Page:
Results

Overall, 318,235 people aged 44 years and over were included in the analysis, with 67,728(21·3%) identified as having multimorbidity (2+ conditions), while 20,123(6·3%) were also classed as having complex multimorbidity (4+ conditions). The mean (SD) age of the people with multimorbidity was 72·8(7·1) years, 31439(46·4%) were men, 13955(20·6%) were most deprived and 12268(18·1%) were least deprived. The prevalence of both multimorbidity and complex multimorbidity in the whole population was similar for both sexes and increased significantly with age (Fig 1) and with increasing socioeconomic deprivation. more women in younger age groups (44–59) have multimorbidity compared to men, whereas in individuals aged 60 and above, men have a higher prevalence of multimorbidity (Table 1).

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Table 1. Distribution of population by background characteristics and level of multimorbidity.

https://doi.org/10.1371/journal.pone.0294666.t001

The most common condition among all patients with multimorbidity was uncomplicated hypertension (53%) followed by chronic pulmonary disease (27%) while the least common was AIDS/HIV (0·1%) (see S2 Table). The most frequent conditions among 44-49-year-olds with multimorbidity were chronic pulmonary disease (29%), alcohol abuse (28%), and depression (28%), compared with uncomplicated hypertension (65%), cardiac arrhythmia (37%) and solid tumour without metastasis (34%) among those aged 80+ years. Uncomplicated hypertension is the leading condition among both the most deprived (50%) and least deprived (55%) patients with multimorbidity (see S3 Table). The rate of co-occurrence of pairs of conditions per 1000 patients with multimorbidity is shown in S1 Fig. The commonest pairs of conditions were uncomplicated hypertension and uncomplicated diabetes (32·5 per 1000 patients with multimorbidity), uncomplicated hypertension and cardiac arrhythmia (30·0/1000), chronic pulmonary disease and uncomplicated hypertension (28·1/1000) and uncomplicated hypertension / solid tumour without metastasis (26·6/1000).

Clustering of conditions among people with multimorbidity

All people with multimorbidity.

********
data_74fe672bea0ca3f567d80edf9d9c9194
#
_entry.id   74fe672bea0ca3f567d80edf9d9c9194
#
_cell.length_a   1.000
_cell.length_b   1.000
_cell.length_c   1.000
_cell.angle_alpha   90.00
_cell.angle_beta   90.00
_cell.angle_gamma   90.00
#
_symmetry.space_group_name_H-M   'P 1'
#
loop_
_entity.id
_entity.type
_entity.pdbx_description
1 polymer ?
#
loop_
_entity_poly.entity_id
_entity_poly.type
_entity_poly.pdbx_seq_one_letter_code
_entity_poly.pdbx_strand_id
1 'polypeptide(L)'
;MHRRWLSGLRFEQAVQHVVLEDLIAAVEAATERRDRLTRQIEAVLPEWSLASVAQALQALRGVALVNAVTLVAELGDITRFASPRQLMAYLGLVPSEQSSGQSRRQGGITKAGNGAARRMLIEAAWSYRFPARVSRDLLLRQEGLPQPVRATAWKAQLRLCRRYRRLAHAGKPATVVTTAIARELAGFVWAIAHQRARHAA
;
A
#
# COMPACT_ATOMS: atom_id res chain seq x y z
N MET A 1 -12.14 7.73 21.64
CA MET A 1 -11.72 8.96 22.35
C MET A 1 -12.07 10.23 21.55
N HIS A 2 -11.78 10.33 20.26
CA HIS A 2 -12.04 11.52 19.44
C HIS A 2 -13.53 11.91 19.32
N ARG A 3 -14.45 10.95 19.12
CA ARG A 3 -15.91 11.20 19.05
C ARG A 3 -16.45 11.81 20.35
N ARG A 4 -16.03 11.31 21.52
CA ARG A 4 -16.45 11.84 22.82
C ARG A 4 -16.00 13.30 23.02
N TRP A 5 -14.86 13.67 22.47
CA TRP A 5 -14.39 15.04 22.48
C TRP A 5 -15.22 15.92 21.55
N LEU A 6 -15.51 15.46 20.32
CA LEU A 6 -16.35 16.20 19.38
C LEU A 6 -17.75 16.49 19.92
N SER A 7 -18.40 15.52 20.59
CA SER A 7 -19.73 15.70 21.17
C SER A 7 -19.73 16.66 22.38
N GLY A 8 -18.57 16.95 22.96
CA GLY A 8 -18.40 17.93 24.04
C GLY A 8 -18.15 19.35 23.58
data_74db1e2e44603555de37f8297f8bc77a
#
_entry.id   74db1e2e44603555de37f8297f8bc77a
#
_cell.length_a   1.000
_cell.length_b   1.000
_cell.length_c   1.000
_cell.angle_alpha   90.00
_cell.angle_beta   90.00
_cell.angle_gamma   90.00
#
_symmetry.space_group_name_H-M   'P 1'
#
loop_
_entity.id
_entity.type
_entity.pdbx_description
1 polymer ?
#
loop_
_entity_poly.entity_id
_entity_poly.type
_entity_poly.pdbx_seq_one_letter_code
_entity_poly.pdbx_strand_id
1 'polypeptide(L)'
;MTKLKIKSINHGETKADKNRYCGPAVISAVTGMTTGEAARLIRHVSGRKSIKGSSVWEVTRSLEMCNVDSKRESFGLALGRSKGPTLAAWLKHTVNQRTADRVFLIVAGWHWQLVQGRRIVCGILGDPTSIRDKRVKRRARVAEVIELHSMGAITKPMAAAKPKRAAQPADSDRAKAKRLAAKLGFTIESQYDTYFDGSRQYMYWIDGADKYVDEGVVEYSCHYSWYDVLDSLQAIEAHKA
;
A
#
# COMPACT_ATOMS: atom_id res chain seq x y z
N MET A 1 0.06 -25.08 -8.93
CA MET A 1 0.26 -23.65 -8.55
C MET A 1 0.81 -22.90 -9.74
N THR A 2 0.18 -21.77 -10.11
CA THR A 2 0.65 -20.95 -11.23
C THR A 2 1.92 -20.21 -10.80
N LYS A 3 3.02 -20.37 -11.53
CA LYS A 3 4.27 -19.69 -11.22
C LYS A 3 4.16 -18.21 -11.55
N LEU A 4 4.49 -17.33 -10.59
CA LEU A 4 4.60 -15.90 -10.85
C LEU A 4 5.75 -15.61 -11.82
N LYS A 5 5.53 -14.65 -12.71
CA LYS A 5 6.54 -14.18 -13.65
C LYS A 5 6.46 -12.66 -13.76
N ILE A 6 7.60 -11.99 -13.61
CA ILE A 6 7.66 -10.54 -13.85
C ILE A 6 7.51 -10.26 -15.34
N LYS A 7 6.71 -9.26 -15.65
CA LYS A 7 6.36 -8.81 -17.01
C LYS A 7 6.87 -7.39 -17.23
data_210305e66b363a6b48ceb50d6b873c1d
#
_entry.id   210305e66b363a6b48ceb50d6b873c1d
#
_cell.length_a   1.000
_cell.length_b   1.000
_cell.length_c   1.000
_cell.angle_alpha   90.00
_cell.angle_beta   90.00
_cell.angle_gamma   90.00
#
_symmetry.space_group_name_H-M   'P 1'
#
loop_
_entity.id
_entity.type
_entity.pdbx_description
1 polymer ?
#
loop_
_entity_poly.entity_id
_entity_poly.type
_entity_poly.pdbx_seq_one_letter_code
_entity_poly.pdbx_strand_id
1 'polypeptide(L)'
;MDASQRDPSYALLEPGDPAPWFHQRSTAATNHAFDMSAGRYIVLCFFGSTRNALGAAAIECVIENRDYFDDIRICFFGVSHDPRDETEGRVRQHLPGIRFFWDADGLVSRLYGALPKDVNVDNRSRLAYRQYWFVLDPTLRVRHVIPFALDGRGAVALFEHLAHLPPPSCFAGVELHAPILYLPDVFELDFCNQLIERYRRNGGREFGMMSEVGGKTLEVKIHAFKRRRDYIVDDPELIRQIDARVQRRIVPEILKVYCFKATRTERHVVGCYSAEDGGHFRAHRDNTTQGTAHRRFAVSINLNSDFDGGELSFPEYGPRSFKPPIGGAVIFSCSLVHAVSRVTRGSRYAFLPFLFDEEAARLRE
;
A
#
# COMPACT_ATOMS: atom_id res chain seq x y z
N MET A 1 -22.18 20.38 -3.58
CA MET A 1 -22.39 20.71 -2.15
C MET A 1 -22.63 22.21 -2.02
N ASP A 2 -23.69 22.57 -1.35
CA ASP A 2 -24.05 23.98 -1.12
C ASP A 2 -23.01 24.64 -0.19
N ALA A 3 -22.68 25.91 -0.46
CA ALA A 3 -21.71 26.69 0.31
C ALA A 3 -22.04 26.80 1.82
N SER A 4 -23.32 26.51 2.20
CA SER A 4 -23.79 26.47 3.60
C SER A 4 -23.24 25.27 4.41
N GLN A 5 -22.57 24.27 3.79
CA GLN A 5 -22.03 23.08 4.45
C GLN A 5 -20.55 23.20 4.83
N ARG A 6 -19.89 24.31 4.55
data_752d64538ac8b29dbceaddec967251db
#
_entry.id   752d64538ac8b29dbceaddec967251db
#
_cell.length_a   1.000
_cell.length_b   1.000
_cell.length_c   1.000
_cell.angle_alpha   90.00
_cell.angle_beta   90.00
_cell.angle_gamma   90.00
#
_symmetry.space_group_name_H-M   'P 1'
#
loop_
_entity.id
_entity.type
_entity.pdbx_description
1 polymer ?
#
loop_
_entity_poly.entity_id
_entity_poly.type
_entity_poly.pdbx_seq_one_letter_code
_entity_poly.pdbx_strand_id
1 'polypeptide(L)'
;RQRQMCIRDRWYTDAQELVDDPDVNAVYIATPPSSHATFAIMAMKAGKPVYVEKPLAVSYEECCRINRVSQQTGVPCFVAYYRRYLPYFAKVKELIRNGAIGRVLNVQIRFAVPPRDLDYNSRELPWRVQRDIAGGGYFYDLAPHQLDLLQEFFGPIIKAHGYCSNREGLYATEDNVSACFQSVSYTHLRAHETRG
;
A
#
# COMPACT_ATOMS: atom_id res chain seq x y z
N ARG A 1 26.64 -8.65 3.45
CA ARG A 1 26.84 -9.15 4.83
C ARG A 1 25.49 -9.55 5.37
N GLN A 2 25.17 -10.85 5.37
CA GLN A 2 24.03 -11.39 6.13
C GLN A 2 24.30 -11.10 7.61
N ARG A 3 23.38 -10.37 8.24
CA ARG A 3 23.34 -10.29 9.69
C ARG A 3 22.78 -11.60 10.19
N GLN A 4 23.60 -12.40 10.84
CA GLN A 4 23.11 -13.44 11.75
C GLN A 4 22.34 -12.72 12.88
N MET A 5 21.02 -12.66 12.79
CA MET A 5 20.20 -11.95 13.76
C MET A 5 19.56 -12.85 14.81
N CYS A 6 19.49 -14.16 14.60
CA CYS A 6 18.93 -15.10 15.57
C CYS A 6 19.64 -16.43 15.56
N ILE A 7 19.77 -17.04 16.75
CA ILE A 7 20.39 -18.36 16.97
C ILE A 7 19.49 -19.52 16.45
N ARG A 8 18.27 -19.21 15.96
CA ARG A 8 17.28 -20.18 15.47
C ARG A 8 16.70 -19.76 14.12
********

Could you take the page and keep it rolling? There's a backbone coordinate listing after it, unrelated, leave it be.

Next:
In the total population with multimorbidity, conditions were grouped into five clusters (Table 2).

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Table 2. Multimorbidity clusters of the conditions among the whole population with multimorbidity, sex and deprivation subgroups.

https://doi.org/10.1371/journal.pone.0294666.t002

Cluster 1: Alcohol misuse ClusterIn cluster 1, twenty-six percent (n = 17366) of the people with multimorbidity had at least two of alcohol abuse, other neurological disorders, and depression., The mean age of people in cluster 1 was 66·4 (standard deviation = 12·5) years, 8891(51%) of them were women, 4098(24%) and 2049(12%) from the most deprived and least deprived groups respectively (S4A Table).

Cluster 2: Cancer Cluster

10766(56%) of the 19,123 people with at least two solid tumours without metastasis, and metastatic cancer were women with 2945(16%) and 3748(19%) from the most deprived and least deprived groups respectively (S4A Table).

Cluster 3: Obesity Cluster

Obesity, uncomplicated hypertension, chronic pulmonary disease, rheumatoid arthritis/collagen disorders, hypothyroidism, and uncomplicated diabetes formed cluster 3, 55105(81·4%) of the people with multimorbidity have at least two of the conditions in cluster 3.

Cluster 4: Renal Failure Cluster

The conditions in cluster 4 are peripheral vascular disorders, renal failure, fluid & electrolyte disorders, and deficiency anaemia.

Cluster 5: Heart Failure Cluster

The conditions that formed cluster 5 are pulmonary circulation disorders, valvular disease, congestive heart failure and cardiac arrhythmias.

In all, the percentages of people with multimorbidity from the most deprived groups were higher than the people from the least deprived group except for cluster 2. The clusters of conditions identified for strata of sex, age and socio-economic deprivation are presented in (Table 3) and in S4, S5 and S6 Tables and S2, S3 and S4 Figs.

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Table 3. Multimorbidity clusters of the conditions by age*,^@.

https://doi.org/10.1371/journal.pone.0294666.t003

Looking at stratification by sex and social deprivation, the identified clusters had a core set of conditions across strata. “The core conditions included alcohol misuse, other neurological disorders and depression in the alcohol misuse cluster and solid tumour without metastasis and metastatic cancer in the cancer cluster”. However, some clusters for specific strata also have additional conditions within the clusters. For instance, most deprived people had additional conditions such as drug abuse in the alcohol misuse cluster (See Table 2). There are similarities in the number of clusters formed among these conditions across sex and deprivation quintiles. Identifying clusters for the different age groups, conditions in cluster 1 among the youngest (44–49 years) and those in their 50s are similar while cluster 1 in the 60s and 70s are similar but such cluster did not exist in those aged 80 years or older. Cluster 2 in the youngest group (44–49 years), and Cluster 3 in the 50s and 60s look similar while there were additional conditions as the patients grew older (Table 3).